In a case involving the question of whether a claimant’s neck pain was caused by and/or related to her work-related arm and shoulder injuries, both the Arbitrator and the Commission answered said question in the negative, finding that the two were unrelated. See Claimant fails to connect work accident to current neck problems. Illinois Workers’ Compensation Law Bulletin, Volume 29, Issue 11, August 13, 2021, pp. 2-3. The case discussed in the article, Morel v. Claire’s Stores, 29 ILWCLB 112 (Ill. W.C. Comm. 2021), involved the afore-mentioned claimant – an employee at a warehouse – who had injured her right arm and shoulder when a pallet fell onto her aforesaid arm. Shortly thereafter, the claimant was also diagnosed with neck pain by her primary care physician, as well as with other related issues, which the claimant then tried to relate to her work-related arm and shoulder injuries. However, both the Arbitrator and the Commission (on appeal) found that the two respective sets of injuries and/or conditions were completely unrelated and even coincidental, based on a thorough analysis of the case evidence. Indeed, both when the claimant initially reported her work injury to her employer, and when she was also initially treated in the emergency room, the claimant reported that she felt pain in her right arm that radiated into her hand and shoulder, as well as numbness in her hand, but she did not mention any neck issues until several days later. Furthermore, whatever neck issues that the claimant was found to have were degenerative in nature, and unrelated to her work injuries, which appeared to have resolved as well, evidently without the need for surgery, or even continued conservative treatment. Moreover, any conservative treatment and pain management were also deemed to have been unnecessary for the claimant’s neck problems, which were not serious enough to warrant even non-invasive treatment. Overall, the claimant was deemed to have reached maximum medical improvement (or MMI), for her actual work injuries, while her unrelated neck problems had not reached the point to where they required any treatment. While this outcome must have been disappointing and frustrating to the claimant, the fact that she could not relate her neck issues to her work incident inevitably doomed any attempts on her part to obtain benefits or compensation for her neck pain, which highlights a basic and necessary element for success in obtaining an award of benefits – a claimant has to show linkage or a relationship between his or her injuries and a work accident, for the injuries to be compensable.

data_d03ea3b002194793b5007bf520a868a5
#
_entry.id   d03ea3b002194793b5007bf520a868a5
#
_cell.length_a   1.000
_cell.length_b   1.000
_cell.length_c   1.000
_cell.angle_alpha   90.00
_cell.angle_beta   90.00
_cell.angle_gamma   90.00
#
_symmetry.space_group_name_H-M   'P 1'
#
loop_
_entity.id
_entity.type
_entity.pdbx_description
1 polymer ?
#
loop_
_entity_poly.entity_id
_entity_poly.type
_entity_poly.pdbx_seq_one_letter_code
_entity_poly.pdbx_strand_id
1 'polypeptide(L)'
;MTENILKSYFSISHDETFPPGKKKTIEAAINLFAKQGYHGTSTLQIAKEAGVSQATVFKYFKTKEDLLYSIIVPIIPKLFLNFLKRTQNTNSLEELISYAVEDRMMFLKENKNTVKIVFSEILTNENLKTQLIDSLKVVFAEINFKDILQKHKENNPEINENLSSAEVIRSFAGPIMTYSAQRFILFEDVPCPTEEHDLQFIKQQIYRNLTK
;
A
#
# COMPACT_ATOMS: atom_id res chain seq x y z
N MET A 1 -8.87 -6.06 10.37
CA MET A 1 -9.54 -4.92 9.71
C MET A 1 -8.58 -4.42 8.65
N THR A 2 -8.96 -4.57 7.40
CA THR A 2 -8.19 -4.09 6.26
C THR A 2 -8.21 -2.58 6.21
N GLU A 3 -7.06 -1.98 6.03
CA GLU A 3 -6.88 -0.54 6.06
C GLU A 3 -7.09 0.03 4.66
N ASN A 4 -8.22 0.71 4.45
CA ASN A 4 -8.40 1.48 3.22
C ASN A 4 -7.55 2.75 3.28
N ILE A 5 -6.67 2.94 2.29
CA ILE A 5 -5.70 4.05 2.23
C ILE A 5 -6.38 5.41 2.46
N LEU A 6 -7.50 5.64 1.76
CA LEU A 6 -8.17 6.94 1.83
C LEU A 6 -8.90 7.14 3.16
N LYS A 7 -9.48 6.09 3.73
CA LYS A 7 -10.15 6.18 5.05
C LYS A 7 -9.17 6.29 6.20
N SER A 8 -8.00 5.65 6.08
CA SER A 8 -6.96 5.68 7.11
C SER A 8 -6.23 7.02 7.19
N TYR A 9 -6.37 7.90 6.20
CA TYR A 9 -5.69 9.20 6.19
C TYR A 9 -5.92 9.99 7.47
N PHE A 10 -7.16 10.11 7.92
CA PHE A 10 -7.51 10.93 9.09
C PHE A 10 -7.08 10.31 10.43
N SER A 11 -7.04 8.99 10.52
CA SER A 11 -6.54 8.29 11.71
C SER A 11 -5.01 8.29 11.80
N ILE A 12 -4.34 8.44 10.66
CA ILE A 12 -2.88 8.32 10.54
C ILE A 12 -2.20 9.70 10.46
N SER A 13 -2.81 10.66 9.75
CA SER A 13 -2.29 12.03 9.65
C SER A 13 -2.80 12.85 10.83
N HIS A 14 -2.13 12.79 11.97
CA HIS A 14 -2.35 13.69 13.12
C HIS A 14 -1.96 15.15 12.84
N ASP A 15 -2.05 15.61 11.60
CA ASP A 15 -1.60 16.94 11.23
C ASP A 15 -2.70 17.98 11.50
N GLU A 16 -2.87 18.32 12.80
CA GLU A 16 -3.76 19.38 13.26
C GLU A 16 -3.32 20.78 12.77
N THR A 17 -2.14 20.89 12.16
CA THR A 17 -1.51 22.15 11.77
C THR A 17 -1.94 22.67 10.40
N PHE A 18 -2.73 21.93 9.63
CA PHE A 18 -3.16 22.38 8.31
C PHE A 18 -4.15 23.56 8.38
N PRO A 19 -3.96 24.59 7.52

Claimant fails to connect work accident to current neck problems. Illinois Workers’ Compensation Law Bulletin, Volume 29, Issue 11, August 13, 2021, pp. 2-3.